“It’s not an old person’s disease,” Exact Sciences spokesperson Scott Larrivee said.

The decision, published in the Journal of the American Medical Association, means most insurance plans would have to cover the screenings with no copay.

“I think the task force recommendations, because of its close link to insurance coverage, may increase the ease and availability with which younger individuals are able to access Cologuard or other screening methods,” Brooks said.

However, Brooks added, even before the new guidelines were published, about one in every three individuals who should have been up-to-date on colorectal cancer screenings were not.

The COVID-19 pandemic’s impact on most aspects of health care also has caused an “extreme disruption” on cancer screenings, he added.

“There’s a big backlog of people out there who need to get screened and that was prior to adding in this new group of folks,” he said.

How often people need to get checked depends on the type of screening they choose. There are a variety of options, including yearly stool-based tests or colonoscopies that may be done every 10 years.

But about 1 in 4 people between ages 50 and 75 have never been screened for the disease.

Earlier this month, Exact Sciences announced the molecular diagnostics company generated about $402 million in revenue for the first quarter of 2021, which ended March 31, compared with about $348 million in the same period last year.

“The first quarter demonstrated Exact Sciences is well-positioned for growth today and into the future,” Kevin Conroy, chairman and CEO, said in a statement. “Our Cologuard and Oncotype tests help people in need of answers, including those who have been vulnerable during the pandemic.”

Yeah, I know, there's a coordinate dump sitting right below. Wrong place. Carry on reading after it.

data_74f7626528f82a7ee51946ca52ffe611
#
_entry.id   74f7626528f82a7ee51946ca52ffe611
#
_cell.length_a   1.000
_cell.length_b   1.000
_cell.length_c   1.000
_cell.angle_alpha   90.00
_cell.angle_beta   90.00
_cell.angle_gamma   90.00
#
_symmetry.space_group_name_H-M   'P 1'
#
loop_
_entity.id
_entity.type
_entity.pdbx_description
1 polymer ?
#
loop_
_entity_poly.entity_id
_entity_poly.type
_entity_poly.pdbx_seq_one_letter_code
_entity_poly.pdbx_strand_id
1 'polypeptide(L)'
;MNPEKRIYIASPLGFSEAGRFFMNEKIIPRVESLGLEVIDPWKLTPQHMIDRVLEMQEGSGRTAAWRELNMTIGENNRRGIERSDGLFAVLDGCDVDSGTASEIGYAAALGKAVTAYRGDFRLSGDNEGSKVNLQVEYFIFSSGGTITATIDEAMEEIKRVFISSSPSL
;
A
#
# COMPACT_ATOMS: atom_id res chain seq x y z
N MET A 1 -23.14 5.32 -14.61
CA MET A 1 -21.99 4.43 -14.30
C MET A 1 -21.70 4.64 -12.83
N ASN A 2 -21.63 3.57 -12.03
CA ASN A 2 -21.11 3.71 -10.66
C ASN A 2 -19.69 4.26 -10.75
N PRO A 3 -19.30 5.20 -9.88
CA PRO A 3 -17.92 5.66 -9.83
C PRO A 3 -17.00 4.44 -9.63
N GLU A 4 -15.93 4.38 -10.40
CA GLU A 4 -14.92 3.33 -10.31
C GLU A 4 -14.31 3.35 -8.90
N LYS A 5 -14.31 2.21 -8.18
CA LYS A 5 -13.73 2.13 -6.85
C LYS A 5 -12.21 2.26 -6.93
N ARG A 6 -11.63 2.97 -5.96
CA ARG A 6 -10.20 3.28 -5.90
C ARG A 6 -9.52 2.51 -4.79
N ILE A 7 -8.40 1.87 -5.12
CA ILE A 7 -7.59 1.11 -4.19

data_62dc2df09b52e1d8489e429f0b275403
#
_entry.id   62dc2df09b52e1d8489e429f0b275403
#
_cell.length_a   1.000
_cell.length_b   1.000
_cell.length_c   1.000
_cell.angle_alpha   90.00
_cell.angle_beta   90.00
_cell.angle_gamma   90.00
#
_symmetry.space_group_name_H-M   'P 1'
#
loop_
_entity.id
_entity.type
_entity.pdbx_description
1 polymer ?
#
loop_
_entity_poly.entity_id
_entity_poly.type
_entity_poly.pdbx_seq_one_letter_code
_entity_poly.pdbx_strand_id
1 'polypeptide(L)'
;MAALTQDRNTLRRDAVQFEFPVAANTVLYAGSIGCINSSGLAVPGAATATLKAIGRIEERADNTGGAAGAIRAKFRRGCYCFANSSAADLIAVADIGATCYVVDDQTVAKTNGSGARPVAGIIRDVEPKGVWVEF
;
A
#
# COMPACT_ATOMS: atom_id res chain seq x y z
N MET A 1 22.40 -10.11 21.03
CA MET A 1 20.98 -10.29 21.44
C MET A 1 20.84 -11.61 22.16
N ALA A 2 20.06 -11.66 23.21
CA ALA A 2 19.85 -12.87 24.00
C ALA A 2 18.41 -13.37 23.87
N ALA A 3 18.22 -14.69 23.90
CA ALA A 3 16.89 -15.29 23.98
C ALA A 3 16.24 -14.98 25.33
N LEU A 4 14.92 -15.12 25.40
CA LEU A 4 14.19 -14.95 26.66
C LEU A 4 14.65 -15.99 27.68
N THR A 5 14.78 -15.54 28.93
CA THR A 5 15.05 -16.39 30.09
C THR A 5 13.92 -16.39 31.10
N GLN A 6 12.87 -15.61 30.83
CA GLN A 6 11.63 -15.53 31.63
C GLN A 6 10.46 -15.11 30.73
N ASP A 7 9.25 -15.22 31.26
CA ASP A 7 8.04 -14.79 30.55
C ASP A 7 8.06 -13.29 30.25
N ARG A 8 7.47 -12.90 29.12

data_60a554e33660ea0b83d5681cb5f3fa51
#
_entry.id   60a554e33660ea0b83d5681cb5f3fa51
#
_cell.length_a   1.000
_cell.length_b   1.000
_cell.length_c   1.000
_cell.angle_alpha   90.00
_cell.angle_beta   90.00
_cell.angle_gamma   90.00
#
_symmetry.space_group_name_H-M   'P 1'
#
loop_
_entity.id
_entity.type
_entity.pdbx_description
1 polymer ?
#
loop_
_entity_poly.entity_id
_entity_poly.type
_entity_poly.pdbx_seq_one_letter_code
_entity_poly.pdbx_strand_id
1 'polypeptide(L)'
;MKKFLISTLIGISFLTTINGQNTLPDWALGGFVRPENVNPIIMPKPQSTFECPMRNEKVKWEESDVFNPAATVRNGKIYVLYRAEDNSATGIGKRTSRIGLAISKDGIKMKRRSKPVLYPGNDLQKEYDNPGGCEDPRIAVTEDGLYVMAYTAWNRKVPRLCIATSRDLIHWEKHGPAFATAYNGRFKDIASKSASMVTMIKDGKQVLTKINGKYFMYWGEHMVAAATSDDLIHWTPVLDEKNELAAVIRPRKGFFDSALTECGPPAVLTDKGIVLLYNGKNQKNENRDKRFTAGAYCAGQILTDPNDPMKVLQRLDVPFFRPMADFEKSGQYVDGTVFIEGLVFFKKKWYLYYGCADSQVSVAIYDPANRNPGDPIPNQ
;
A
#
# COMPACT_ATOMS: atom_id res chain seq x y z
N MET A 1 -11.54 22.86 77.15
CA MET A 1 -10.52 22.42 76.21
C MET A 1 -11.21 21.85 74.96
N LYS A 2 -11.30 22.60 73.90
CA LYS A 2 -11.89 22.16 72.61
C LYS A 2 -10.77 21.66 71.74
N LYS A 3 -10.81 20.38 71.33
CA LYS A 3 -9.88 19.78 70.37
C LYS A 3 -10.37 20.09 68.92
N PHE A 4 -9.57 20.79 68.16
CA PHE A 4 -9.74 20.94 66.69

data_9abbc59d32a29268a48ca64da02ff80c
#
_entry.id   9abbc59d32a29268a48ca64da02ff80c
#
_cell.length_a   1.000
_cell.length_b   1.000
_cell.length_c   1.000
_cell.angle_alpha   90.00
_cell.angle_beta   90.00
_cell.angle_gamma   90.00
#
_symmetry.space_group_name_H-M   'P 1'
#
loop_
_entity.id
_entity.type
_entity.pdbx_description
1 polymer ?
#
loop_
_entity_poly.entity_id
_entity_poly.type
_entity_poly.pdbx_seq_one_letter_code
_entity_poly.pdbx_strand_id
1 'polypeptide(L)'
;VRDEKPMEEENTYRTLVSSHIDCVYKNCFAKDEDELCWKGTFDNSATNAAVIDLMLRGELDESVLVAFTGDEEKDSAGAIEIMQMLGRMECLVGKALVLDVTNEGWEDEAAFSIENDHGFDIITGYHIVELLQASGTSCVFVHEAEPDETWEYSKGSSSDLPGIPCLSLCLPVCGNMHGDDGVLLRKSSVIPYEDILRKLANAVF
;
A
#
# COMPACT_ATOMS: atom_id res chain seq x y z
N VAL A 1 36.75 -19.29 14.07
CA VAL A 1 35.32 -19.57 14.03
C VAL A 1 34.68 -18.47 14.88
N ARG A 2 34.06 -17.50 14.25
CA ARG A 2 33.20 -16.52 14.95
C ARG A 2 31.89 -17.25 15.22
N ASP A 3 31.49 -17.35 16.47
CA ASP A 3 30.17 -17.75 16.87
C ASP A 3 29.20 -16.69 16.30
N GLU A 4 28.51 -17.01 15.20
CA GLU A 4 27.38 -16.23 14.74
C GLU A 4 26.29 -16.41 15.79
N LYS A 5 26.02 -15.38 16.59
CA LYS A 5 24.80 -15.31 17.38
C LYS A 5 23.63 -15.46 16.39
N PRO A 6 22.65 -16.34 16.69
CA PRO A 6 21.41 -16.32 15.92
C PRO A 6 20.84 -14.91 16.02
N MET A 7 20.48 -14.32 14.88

The company anticipates between $1.69 billion and $1.74 billion in revenue during 2021.

Exact Sciences shares rose by 2.02% on Tuesday, following the task force’s recommendations, to $96.58 per share. That’s still down from $127.53 per share one month ago, but up from $83.09 per share a year ago.

Exact Sciences’ stock price surged last fall, rising to $131.12 per share in late October in response to both the task force’s endorsement of Cologuard cancer screenings for 45- to 49-year-old patients, as well as announcements that the company planned to acquire two companies specializing in cancer-screening blood tests.

Shares rose to just over $155 per share in February of this year, before beginning to drop over the course of the year.

The Associated Press contributed to this report.

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This year’s top-ranked large organization, with about 590 Madison-area employees, UW Credit Union has made diversity a priority during the past few years. 

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To become a Top Workplace, organizations instill in their team members a variety of values and approaches that keep their businesses thriving in the marketplace, their employees engaged and their communities strong.